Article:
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President Trump's Voter Fraud Investigation Is Off To a Slow Start

Vice President Mike Pence has been asked to lead a probe of allegations of voter fraud.

You might be asking yourself, whatever happened to Vice President Mike Pence's investigation into President Trump's claim that millions of people voted illegally in November? It's been over a month since the president said he would ask Pence to lead a "major investigation" into those claims and the overall issue of voter fraud.

Well, apparently, not much has happened so far. A spokesman for Pence said in an e-mail this week that they're "still doing the necessary groundwork." And White House Spokesman Sean Spicer said Monday that the Vice President has been "talking to folks potentially to serve on" his task force and that several secretaries of state have expressed interest.

But a spokesperson for the National Association of Secretaries of State (NASS) says they're unaware of any of their members being approached to participate in the investigation. And when NASS representatives went to the White House Tuesday to get an update on the vice president's plans, they were told there was "no information to share" at this time.

In fact, it's hard to find anyone involved in voting issues who's been approached to be on the vice president's task force — or at least to admit it.

Some obvious candidates haven't been asked to take part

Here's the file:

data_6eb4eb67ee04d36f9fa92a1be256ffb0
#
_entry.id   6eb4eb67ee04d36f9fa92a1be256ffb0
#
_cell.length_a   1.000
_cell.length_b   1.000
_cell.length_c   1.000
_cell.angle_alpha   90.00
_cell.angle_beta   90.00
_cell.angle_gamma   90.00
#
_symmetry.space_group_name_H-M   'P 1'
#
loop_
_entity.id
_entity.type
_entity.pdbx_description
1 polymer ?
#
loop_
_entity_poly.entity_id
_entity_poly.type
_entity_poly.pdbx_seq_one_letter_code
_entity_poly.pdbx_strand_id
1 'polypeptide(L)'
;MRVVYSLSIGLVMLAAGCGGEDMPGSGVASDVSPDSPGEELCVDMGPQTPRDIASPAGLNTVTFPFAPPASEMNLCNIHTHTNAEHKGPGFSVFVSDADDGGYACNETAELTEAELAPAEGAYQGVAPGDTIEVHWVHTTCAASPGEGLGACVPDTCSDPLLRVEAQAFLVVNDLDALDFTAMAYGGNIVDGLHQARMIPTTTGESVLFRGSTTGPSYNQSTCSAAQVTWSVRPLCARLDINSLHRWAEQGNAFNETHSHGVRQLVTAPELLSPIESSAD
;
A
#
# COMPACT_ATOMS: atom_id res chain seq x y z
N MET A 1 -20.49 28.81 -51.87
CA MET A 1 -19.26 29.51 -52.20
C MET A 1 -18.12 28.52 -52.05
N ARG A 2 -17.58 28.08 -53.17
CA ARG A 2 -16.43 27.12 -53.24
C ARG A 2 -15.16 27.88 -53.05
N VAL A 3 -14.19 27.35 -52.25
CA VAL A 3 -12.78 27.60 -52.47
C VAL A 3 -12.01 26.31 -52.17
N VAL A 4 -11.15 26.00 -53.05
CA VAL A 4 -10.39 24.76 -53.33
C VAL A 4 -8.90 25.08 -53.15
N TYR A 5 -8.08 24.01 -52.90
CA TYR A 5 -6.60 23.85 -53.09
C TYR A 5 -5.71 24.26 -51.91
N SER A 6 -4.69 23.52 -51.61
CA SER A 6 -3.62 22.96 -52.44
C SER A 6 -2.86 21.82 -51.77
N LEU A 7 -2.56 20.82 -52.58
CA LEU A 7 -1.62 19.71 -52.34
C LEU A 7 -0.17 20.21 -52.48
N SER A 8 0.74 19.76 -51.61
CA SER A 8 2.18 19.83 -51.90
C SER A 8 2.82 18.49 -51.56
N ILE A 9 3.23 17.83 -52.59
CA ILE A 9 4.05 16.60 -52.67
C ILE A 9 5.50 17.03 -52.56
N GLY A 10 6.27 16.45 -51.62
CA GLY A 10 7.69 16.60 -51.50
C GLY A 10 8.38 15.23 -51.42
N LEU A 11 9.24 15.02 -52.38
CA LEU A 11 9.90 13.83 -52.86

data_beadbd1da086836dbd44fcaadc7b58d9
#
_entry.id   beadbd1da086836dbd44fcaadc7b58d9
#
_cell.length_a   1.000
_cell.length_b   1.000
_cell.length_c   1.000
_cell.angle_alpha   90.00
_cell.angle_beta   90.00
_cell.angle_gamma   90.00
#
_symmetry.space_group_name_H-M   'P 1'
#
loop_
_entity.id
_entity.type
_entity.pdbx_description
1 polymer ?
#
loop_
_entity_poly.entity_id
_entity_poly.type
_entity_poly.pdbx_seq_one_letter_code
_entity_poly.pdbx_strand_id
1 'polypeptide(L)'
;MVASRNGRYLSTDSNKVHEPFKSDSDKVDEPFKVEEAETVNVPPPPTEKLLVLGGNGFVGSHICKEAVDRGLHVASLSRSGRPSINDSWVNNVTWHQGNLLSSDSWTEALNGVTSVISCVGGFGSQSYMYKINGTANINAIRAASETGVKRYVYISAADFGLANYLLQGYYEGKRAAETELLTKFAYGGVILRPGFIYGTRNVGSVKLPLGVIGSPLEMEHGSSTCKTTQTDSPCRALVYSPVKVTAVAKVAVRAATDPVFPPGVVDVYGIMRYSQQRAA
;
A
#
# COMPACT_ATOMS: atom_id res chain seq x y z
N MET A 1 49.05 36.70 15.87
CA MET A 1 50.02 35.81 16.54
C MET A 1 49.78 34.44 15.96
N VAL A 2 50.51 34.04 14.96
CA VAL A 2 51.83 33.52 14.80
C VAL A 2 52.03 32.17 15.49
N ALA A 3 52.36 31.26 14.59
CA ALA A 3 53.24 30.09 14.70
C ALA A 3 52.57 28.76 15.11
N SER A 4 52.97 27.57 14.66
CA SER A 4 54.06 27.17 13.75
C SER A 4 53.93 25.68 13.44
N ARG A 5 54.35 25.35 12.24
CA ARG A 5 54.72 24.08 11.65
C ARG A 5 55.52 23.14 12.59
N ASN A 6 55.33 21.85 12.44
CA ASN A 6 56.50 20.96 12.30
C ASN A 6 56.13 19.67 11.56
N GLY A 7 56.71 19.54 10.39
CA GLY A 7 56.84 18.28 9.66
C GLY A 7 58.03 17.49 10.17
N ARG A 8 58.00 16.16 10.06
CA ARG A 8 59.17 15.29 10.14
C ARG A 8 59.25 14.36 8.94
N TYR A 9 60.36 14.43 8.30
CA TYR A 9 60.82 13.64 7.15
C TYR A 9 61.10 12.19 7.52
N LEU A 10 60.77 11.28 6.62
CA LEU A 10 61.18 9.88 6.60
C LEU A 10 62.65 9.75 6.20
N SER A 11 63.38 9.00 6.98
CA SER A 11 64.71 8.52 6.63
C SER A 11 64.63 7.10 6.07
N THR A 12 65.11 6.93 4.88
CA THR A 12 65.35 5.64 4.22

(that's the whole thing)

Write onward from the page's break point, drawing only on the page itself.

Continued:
Hans von Spakovsky of the Heritage Foundation says he's neither been asked to participate in the investigation or been consulted about it. "Which seems a bit odd given that I'm one of the leading experts on voter fraud," he wrote in an e-mail. Von Spakovsky is a former Justice Department official, who's been talking and writing about the issue for well over a decade and maintains a database of voter fraud cases around the country.

What about David Becker, author of a 2012 Pew Center on the States report that Trump and White House aides have cited numerous times — often inaccurately — to back up their claims of widespread voter fraud? Becker says he hasn't been consulted either, and doesn't know of anyone who has. (For the record, Becker says his study found that state voter rolls were filled with outdated and duplicate registrations, but no evidence of fraud.)

Maybe Tammy Patrick, a former Arizona election official, who served on President Obama's bipartisan commission on election administration? She's a highly respected — and well connected — expert in the field. But she hasn't heard anything either.

Catherine Engelbrecht? She heads True the Vote, a grassroots group based in Texas that has been at the forefront of a national campaign to ferret out fraudulent votes. "I haven't been contacted," she replied.

But a few people, when contacted, were more vague.

"I'm not at liberty to say," responded Gregg Phillips, a True the Vote board member, whose claim last November that he had evidence of more than three million non-citizens casting ballots appears to be the source of Trump's initial assertion. Phillips has yet to produce that evidence, but promises to do so in the coming months. He says it will reveal "simply the biggest election fraud case" ever.